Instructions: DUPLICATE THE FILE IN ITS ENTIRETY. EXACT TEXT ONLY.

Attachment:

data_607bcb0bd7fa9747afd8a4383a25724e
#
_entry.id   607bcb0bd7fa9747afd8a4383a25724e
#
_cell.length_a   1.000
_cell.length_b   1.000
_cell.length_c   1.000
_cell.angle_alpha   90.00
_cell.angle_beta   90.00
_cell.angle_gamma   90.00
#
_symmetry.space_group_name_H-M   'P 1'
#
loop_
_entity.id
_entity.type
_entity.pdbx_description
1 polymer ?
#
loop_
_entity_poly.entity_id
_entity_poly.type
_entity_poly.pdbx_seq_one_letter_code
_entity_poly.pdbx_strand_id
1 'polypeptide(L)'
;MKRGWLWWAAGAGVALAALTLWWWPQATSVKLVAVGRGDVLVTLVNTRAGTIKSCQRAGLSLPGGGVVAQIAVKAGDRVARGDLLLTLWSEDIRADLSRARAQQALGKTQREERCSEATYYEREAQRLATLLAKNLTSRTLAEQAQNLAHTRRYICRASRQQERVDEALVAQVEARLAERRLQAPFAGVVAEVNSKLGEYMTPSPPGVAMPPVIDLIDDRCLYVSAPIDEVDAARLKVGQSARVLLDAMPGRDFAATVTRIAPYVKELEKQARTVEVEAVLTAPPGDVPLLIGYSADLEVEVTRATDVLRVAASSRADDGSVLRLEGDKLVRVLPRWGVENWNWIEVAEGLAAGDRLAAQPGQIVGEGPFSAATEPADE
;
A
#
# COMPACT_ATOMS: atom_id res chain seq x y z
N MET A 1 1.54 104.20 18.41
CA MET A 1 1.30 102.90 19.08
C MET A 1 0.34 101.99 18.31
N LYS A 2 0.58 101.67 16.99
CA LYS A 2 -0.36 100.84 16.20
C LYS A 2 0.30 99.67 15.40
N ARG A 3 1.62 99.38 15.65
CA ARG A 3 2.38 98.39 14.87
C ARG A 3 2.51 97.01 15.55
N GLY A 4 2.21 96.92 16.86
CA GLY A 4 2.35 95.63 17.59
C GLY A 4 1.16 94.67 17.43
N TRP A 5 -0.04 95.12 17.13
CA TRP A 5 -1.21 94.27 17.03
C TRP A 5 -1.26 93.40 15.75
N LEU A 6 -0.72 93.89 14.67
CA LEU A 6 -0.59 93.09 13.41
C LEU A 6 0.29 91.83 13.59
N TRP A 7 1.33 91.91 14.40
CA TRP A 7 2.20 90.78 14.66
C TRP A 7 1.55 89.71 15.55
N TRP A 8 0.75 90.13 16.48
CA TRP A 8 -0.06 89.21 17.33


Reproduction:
data_607bcb0bd7fa9747afd8a4383a25724e
#
_entry.id   607bcb0bd7fa9747afd8a4383a25724e
#
_cell.length_a   1.000
_cell.length_b   1.000
_cell.length_c   1.000
_cell.angle_alpha   90.00
_cell.angle_beta   90.00
_cell.angle_gamma   90.00
#
_symmetry.space_group_name_H-M   'P 1'
#
loop_
_entity.id
_entity.type
_entity.pdbx_description
1 polymer ?
#
loop_
_entity_poly.entity_id
_entity_poly.type
_entity_poly.pdbx_seq_one_letter_code
_entity_poly.pdbx_strand_id
1 'polypeptide(L)'
;MKRGWLWWAAGAGVALAALTLWWWPQATSVKLVAVGRGDVLVTLVNTRAGTIKSCQRAGLSLPGGGVVAQIAVKAGDRVARGDLLLTLWSEDIRADLSRARAQQALGKTQREERCSEATYYEREAQRLATLLAKNLTSRTLAEQAQNLAHTRRYICRASRQQERVDEALVAQVEARLAERRLQAPFAGVVAEVNSKLGEYMTPSPPGVAMPPVIDLIDDRCLYVSAPIDEVDAARLKVGQSARVLLDAMPGRDFAATVTRIAPYVKELEKQARTVEVEAVLTAPPGDVPLLIGYSADLEVEVTRATDVLRVAASSRADDGSVLRLEGDKLVRVLPRWGVENWNWIEVAEGLAAGDRLAAQPGQIVGEGPFSAATEPADE
;
A
#
# COMPACT_ATOMS: atom_id res chain seq x y z
N MET A 1 1.54 104.20 18.41
CA MET A 1 1.30 102.90 19.08
C MET A 1 0.34 101.99 18.31
N LYS A 2 0.58 101.67 16.99
CA LYS A 2 -0.36 100.84 16.20
C LYS A 2 0.30 99.67 15.40
N ARG A 3 1.62 99.38 15.65
CA ARG A 3 2.38 98.39 14.87
C ARG A 3 2.51 97.01 15.55
N GLY A 4 2.21 96.92 16.86
CA GLY A 4 2.35 95.63 17.59
C GLY A 4 1.16 94.67 17.43
N TRP A 5 -0.04 95.12 17.13
CA TRP A 5 -1.21 94.27 17.03
C TRP A 5 -1.26 93.40 15.75
N LEU A 6 -0.72 93.89 14.67
CA LEU A 6 -0.59 93.09 13.41
C LEU A 6 0.29 91.83 13.59
N TRP A 7 1.33 91.91 14.40
CA TRP A 7 2.20 90.78 14.66
C TRP A 7 1.55 89.71 15.55
N TRP A 8 0.75 90.13 16.48
CA TRP A 8 -0.06 89.21 17.33